1. Limited time only! Sign up for a free 30min personal tutor trial with Chegg Tutors
    Dismiss Notice
Dismiss Notice
Join Physics Forums Today!
The friendliest, high quality science and math community on the planet! Everyone who loves science is here!

Logic applied to making isothermal assumption

  1. Dec 8, 2017 #1
    1. The problem statement, all variables and given/known data
    A thin electrical heater is inserted between a long circular rod and a concentric tube with inner and outer radii of 20 and 40 mm. The rod (A) has a thermal conductivity of kA = 0.15 W/(m*K), while the tube (B) has a thermal conductivity of kB = 1.5 W/(m*K) and its outer surface is subjected to convection with a fluid of temperature T∞ = -15°C and heat transfer coefficient 50 W/(m2 *K). The thermal contact resistance between the cylinder surfaces and the heater is negligible.
    (a) Determine the electrical power per unit length of the cylinders (W/m) that is required to maintain the outer surface of cylinder B at 15°C.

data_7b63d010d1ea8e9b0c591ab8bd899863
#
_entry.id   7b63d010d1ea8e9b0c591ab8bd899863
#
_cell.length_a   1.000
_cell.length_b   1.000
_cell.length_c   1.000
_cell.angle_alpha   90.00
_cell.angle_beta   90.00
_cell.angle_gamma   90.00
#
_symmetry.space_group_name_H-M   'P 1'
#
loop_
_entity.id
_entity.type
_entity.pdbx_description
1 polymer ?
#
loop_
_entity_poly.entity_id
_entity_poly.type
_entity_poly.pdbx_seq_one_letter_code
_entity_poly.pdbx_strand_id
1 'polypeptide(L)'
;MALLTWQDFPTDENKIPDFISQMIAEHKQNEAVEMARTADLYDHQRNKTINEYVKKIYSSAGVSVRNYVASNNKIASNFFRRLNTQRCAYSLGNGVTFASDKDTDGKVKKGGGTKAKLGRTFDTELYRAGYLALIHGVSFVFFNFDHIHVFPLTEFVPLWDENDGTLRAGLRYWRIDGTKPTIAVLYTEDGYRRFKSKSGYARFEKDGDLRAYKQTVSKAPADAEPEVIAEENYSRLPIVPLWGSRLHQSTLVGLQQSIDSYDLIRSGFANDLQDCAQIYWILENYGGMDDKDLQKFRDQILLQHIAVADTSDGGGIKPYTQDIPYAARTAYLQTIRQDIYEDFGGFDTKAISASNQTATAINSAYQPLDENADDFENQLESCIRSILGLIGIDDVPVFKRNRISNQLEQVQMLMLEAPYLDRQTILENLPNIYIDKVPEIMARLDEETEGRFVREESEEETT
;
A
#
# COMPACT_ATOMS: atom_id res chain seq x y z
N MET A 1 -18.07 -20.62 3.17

(b) What is the temperature at the center of cylinder A?

    2. Relevant equations
    Rconv = 1/(hA)
    Rconduction = ln(r2/r1)/(2piLk)

    3. The attempt at a solution
    a) Q is constant throughout cylinder.
    L=length of cylinder
    Rconv = 1/(50*2pi*.04*L)=.07958/L
    Ts=outer surface temp
    Q/L = (Ts-Tinfinity)/(L*Rconv) = 376.98 W/m
    T1 is temperature of the inner surface
    Rconduction = ln(.04/.02)/(2*pi*L*1.5)=.07355/L
    T1=(Q/L)*(Rconduction*L)+Ts = 42.73C

    The answer for temperature at the center is 42.73 which is also the temperature of the outer radius of the rod.

    What leads one to an isothermal assumption that allows for correct calculation?
  2. jcsd
  3. Dec 8, 2017 #2
    The steady state heat conduction equation for the rod is:
    If we integrate this once, we obtain: $$r\frac{dT}{dr}=C$$where C is a constant. Integrating again gives:
    $$T=C\ln(r)+D$$where D is another constant. If the temperature is finite at r = 0, then C must be equal to zero. Therefore, T = D = const.

    Another way of answering this question is this: If a conductive body is surrounded over its entire surface by a temperature To, how can its interior temperature at steady state be anything but To?
Know someone interested in this topic? Share this thread via Reddit, Google+, Twitter, or Facebook

Have something to add?
Draft saved Draft deleted